שנה שפה:

Prior Arthroscopy Leads to Inferior Outcomes in Total Hip Replacement: A Match-Controlled Study



Itay Perets1, Yosif Mansor2, Brian Mu1, John P. Walsh1, Victor Ortiz-Declet1, Benjamin G. Domb1
1 Orthopaedic Surgery, American Hip Institute, Chicago, IL, USA
2 Orthopaedic Surgery, Chaim Sheba Medical Center at Tel Hashomer, Tel Aviv, USA

Background: Total hip arthroplasty (THA) is one of the most common reoperations after hip arthroscopy. Although arthroscopy causes changes in the hip joint and the surrounding soft tissues that can make THA more challenging, previous reports on arthroscopy prior to THA have not demonstrated any significant effect on clinical outcomes.

Methods: Patients that underwent a THA following an ipsilateral hip arthroscopy were matched to a control group of THA patients with no history of ipsilateral hip surgery. Matching criteria were age within five years, sex, BMI within five, surgical approach, and robotic assistance. Harris Hip Score (HHS), Forgotten Joint Score 12 (FJS-12), visual analog score (VAS), satisfaction, and postoperative complication and reoperation rates were compared at minimum two-year follow-up.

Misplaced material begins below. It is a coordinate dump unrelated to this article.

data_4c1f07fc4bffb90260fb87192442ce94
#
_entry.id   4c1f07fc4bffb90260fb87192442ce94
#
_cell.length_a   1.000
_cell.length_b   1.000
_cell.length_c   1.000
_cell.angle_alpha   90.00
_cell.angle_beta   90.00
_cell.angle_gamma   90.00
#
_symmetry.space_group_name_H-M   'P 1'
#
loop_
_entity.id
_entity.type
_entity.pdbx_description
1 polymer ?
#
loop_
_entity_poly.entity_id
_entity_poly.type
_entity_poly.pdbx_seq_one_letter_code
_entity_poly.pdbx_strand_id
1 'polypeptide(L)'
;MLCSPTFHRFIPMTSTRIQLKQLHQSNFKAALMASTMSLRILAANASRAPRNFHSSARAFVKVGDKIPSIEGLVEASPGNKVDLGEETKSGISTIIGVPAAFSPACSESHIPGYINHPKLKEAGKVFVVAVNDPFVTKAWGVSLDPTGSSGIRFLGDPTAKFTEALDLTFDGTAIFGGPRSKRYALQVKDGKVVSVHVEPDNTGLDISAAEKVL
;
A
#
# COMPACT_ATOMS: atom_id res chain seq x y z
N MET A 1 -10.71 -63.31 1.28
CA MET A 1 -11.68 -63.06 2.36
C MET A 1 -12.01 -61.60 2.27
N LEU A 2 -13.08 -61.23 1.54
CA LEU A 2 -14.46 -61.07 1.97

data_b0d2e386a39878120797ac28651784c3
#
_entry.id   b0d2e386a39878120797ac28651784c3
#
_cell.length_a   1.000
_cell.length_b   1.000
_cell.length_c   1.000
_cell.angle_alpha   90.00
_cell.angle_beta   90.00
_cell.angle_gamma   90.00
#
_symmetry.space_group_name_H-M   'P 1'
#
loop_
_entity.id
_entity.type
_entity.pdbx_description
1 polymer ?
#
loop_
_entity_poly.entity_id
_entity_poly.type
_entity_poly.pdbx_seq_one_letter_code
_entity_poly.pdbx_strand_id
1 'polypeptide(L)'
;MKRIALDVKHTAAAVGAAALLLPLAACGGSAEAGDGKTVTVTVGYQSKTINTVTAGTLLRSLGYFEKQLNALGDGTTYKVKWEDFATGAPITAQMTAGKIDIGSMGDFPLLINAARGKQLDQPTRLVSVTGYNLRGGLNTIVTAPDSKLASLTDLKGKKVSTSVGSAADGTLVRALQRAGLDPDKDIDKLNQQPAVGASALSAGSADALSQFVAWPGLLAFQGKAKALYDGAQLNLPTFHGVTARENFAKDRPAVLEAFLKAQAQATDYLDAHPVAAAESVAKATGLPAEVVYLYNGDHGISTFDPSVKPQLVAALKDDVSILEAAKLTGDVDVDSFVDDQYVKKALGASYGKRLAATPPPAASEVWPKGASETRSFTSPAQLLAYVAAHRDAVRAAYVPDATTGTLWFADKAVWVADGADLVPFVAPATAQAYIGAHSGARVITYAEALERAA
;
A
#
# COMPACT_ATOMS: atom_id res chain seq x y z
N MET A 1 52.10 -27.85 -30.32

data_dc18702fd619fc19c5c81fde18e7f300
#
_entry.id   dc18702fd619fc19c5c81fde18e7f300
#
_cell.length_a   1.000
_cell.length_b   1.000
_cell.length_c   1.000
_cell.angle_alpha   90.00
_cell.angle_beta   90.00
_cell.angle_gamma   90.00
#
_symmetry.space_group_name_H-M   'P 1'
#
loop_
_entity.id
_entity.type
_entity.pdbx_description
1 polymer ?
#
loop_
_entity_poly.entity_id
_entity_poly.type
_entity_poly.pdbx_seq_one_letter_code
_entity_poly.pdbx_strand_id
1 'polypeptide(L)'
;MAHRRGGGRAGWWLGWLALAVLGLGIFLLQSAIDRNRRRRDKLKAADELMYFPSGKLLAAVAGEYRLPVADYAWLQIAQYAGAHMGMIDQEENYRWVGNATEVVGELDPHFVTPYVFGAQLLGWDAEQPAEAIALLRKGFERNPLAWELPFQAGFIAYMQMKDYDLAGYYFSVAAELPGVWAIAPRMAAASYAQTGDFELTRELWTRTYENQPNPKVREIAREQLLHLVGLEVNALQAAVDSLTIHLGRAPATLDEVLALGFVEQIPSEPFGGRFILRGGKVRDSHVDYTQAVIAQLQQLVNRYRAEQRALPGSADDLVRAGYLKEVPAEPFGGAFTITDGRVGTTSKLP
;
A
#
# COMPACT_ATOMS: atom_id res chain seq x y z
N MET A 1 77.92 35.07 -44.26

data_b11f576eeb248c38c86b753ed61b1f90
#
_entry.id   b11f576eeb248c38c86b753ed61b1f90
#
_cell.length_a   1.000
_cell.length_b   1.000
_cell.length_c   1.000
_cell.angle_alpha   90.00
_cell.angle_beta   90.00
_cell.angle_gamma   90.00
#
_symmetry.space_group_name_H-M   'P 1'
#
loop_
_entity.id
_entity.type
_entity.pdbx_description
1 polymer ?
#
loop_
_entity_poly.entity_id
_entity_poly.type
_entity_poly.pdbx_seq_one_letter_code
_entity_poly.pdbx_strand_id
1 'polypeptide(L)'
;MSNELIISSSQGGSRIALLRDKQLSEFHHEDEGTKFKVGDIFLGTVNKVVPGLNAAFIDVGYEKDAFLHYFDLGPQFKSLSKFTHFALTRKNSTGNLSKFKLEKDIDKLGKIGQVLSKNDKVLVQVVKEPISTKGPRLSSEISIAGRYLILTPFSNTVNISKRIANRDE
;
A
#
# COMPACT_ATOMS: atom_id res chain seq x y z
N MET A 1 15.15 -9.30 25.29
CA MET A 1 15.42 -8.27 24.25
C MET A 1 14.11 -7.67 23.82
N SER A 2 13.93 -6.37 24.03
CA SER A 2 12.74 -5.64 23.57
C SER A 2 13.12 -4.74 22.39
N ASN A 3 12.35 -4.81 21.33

Results: Thirty-five prior arthroscopy patients were successfully matched to control patients. There were no significant differences in demographics between study groups. The prior arthroscopy group had significantly lower HHS, FJS-12, and satisfaction at latest follow-up. They had higher VAS and complication rate in differences that closely approached significance. There was no significant difference in reoperation rate.

Conclusion: A prior hip arthroscopy may adversely affect the clinical outcomes of THA. This potential risk should be considered when assessing the candidacy of a patient for hip arthroscopy.

העלאת קובץ המאמר או המצגת